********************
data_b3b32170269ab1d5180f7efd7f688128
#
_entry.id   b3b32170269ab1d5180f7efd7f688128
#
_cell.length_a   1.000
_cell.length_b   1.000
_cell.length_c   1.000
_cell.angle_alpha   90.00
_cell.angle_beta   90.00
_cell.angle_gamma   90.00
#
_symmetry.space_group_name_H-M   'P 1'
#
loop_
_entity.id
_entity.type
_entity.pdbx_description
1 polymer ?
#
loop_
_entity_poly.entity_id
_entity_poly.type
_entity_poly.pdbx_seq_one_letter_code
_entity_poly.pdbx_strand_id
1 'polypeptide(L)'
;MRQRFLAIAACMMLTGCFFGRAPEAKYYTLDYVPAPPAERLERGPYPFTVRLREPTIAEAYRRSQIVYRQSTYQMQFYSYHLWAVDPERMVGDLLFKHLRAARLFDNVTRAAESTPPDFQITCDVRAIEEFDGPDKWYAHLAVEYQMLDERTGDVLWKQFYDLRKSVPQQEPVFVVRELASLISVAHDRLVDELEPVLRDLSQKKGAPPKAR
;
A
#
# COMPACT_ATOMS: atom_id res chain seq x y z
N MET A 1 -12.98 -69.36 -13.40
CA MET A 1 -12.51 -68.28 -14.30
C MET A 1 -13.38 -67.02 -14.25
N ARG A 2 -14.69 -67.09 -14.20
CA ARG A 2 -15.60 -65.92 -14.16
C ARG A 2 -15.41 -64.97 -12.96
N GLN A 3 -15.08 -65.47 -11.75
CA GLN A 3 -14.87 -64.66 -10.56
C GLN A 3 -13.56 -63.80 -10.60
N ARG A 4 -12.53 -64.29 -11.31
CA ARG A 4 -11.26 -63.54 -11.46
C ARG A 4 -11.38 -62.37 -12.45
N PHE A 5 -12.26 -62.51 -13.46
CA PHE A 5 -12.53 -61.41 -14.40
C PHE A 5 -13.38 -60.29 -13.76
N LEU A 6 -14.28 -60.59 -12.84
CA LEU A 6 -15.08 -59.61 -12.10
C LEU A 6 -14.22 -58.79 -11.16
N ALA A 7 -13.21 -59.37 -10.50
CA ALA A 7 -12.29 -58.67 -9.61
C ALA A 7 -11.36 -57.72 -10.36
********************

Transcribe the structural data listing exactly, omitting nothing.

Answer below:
data_b3b32170269ab1d5180f7efd7f688128
#
_entry.id   b3b32170269ab1d5180f7efd7f688128
#
_cell.length_a   1.000
_cell.length_b   1.000
_cell.length_c   1.000
_cell.angle_alpha   90.00
_cell.angle_beta   90.00
_cell.angle_gamma   90.00
#
_symmetry.space_group_name_H-M   'P 1'
#
loop_
_entity.id
_entity.type
_entity.pdbx_description
1 polymer ?
#
loop_
_entity_poly.entity_id
_entity_poly.type
_entity_poly.pdbx_seq_one_letter_code
_entity_poly.pdbx_strand_id
1 'polypeptide(L)'
;MRQRFLAIAACMMLTGCFFGRAPEAKYYTLDYVPAPPAERLERGPYPFTVRLREPTIAEAYRRSQIVYRQSTYQMQFYSYHLWAVDPERMVGDLLFKHLRAARLFDNVTRAAESTPPDFQITCDVRAIEEFDGPDKWYAHLAVEYQMLDERTGDVLWKQFYDLRKSVPQQEPVFVVRELASLISVAHDRLVDELEPVLRDLSQKKGAPPKAR
;
A
#
# COMPACT_ATOMS: atom_id res chain seq x y z
N MET A 1 -12.98 -69.36 -13.40
CA MET A 1 -12.51 -68.28 -14.30
C MET A 1 -13.38 -67.02 -14.25
N ARG A 2 -14.69 -67.09 -14.20
CA ARG A 2 -15.60 -65.92 -14.16
C ARG A 2 -15.41 -64.97 -12.96
N GLN A 3 -15.08 -65.47 -11.75
CA GLN A 3 -14.87 -64.66 -10.56
C GLN A 3 -13.56 -63.80 -10.60
N ARG A 4 -12.53 -64.29 -11.31
CA ARG A 4 -11.26 -63.54 -11.46
C ARG A 4 -11.38 -62.37 -12.45
N PHE A 5 -12.26 -62.51 -13.46
CA PHE A 5 -12.53 -61.41 -14.40
C PHE A 5 -13.38 -60.29 -13.76
N LEU A 6 -14.28 -60.59 -12.84
CA LEU A 6 -15.08 -59.61 -12.10
C LEU A 6 -14.22 -58.79 -11.16
N ALA A 7 -13.21 -59.37 -10.50
CA ALA A 7 -12.29 -58.67 -9.61
C ALA A 7 -11.36 -57.72 -10.36